It's been an awesome MIFF but it's not over yet. Here are our picks for the best films to see this weekend before it's all over. Don't be the one kicking yourself...
“Harry Dean Stanton is the lead and he’s 90 years old” MIFF director Michelle Carey told Time Out. “It follows an old man and looks at his daily life in a desert town and the rituals that plays out every day. It’s very minute in the detail and the drama and what’s happening but very rewarding. It’s full of all these tiny cameos – David Lynch gets a cameo.” Comedy Theatre, Fri 4pm.
"The Untamed is a fantastical, dark erotic thriller-drama from Mexico," says Carey. "It’s quite dreamy, it’s got the fantastical element embedded in this realistic drama.” Forum, Fri 9.30pm.
Invasion of the Body Snatchers
The original 1956 version of this sci-fi horror fable crystalised contemporary fears about communism with its alien ‘pod people’, indistinguishable from the real thing. ACMI, Fri 9.15pm.
Aliparto: The Very Brief Life of an Ember
Says Michelle Carey: “This is just bizarre, made by a young Filipino punk guy called Khavn. It’s about a gang of kids in Manila who rob a bank, so it’s very pulpy, but very beautiful looking with bright neon colours, a dreamy aesthetic. It’s pretty dark and out there.” ACMI, Fri 11.30pm
Short and sour (just 71 minutes), the new film from UK auteur Sally Potter (Orlando) is a real-time farce set at a dinner party with Kristin Scott-Thomas, Timothy Spall, Patricia Clarkson and Cillian Murphy. Hoyts, Sat 11am.
Aelita, Queen of Mars
This 1924 epic is Russia’s earliest science fiction feature film. Jakov Protanozov’s influential film features a rocket trip to Mars, interplanetary romance and a Martian Marxist uprising. (Yes, the dialectic’s a thing on the Red Planet too.) The soundtrack will be played live by the Spheres. What’s not to love? ACMI, Sat 1.30pm.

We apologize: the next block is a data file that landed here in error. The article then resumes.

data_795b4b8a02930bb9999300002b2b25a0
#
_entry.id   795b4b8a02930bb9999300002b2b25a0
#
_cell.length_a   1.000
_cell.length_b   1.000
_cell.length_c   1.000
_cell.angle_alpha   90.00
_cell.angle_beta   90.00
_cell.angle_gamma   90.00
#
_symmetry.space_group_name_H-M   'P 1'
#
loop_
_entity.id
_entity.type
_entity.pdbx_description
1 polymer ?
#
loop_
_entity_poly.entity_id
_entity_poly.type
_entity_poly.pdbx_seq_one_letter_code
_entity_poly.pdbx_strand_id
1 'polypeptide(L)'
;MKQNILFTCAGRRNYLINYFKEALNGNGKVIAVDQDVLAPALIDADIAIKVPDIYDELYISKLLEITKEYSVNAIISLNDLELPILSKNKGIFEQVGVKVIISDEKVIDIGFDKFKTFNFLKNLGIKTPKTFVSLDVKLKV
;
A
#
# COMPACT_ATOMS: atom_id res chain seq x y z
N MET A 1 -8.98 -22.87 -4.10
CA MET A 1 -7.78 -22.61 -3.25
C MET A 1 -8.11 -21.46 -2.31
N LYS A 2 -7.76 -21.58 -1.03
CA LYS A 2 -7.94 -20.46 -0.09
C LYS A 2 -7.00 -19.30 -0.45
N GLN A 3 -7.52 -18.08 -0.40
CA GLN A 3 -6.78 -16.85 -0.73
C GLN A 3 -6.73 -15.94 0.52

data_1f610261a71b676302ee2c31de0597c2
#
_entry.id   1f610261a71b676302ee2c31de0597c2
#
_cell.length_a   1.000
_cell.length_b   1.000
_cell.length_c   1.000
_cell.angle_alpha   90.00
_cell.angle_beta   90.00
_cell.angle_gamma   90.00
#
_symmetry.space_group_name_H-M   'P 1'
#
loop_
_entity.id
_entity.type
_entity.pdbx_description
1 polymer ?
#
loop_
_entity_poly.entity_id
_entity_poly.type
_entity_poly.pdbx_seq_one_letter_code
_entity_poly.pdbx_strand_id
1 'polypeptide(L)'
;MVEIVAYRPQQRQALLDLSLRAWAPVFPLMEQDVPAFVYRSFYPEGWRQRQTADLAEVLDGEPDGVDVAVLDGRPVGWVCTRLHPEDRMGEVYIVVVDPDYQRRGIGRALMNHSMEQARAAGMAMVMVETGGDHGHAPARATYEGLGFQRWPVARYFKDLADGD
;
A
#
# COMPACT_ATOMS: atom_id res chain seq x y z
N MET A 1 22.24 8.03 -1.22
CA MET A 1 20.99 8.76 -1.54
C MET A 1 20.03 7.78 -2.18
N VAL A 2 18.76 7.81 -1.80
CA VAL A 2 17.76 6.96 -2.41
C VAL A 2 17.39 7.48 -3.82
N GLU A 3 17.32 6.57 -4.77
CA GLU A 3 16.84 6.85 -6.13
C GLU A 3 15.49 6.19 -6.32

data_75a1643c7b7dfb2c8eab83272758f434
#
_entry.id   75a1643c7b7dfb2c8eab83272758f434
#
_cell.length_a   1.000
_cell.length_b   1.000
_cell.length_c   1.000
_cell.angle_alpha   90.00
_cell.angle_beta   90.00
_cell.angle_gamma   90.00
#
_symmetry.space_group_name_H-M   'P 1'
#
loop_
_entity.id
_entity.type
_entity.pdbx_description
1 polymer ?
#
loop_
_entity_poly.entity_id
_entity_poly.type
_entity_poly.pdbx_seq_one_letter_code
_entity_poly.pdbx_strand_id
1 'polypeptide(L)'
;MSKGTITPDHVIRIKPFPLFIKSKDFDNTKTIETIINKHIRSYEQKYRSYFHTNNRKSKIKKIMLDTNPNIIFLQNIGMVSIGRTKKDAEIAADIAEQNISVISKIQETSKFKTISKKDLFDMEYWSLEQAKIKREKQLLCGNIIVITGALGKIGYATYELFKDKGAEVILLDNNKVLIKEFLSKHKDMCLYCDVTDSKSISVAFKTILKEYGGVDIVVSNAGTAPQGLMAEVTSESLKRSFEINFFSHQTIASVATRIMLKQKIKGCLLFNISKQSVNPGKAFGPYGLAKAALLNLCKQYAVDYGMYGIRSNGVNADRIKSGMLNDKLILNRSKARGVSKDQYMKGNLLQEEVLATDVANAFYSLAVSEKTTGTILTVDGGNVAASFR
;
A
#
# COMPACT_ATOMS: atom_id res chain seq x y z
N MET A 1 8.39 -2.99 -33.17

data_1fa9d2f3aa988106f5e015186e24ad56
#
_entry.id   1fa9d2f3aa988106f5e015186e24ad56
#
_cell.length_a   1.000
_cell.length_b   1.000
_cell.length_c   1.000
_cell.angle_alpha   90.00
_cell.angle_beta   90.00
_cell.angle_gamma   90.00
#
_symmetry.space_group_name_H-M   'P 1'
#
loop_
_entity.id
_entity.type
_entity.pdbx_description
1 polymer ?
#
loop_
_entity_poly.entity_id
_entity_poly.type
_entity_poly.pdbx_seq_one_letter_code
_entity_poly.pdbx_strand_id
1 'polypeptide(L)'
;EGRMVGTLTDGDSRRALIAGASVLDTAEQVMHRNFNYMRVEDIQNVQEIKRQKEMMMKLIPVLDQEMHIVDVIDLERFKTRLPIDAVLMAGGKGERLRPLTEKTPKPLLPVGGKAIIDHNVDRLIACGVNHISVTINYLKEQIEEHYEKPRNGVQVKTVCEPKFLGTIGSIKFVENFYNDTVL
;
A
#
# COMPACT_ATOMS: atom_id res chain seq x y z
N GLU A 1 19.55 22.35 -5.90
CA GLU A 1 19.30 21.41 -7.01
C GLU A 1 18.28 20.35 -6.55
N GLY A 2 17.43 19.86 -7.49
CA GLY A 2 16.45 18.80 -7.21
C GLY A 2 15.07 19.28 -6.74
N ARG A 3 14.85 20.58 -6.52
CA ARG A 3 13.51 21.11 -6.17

The Documentary of Dr G Yunupingu's Life
Cultural sensitivities around images of the deceased, and even naming the deceased, meant that Paul Williams' documentary about the artist sometimes known as Dr G Yunupingu might not be screenable. However, the filmmakers held discussions with senior Gumatj elder David Djunga Djunga Yunupingu, and are abiding by his wishes and direction in allowing the screenings to go ahead. In addition, ten per cent from each ticket sold will be donated to Dr G Yunupingu’s Foundation, a fund supporting Indigenous young people in remote areas to realise their potential. Comedy Theatre, Sat 7pm; Kino Theatre, Sat 7pm; Forum Theatre, Sat 7.30pm.
The Little Hours
Boccaccio’s raunchy Decameron is the inspiration for this full-on erotic comedy set in 14th century Italy about a bunch of sex-crazed nuns. Aubrey Plaza, Fred Armisen, Alison Brie, Dave Franco, Nick Offerman, John C Reilly and Molly Shannon star. Comedy Theatre, Sun 7pm.
Director Kathryn Bigelow (The Hurt Locker, Zero Dark Thirty) directed this 1995 sci-fi film from a script by James Cameron. Ralph Fiennes stars as a dealer in illegal VR recordings in a film that oddly anticipates many of today’s big concerns including Virtual Reality, violence against women and police brutality. ACMI, Sat 9pm.
In 1927 a deaf girl (Millicent Simmonds, deaf in real life) cuts loose from her father’s mansion and heads to the big city to get a glimpse of the silent movie star (Julianne Moore) she’s obsessed with. In 1977, an orphaned boy (Oakes Fegley from Pete’s Dragon), recovering from an accident, flees his hospital bed to follow clues about his parentage. Both kids end up at the American Museum of Natural History, with its dinosaurs, meteorites and famous dioramas of animals in the wild. Kino, 11am (captioned).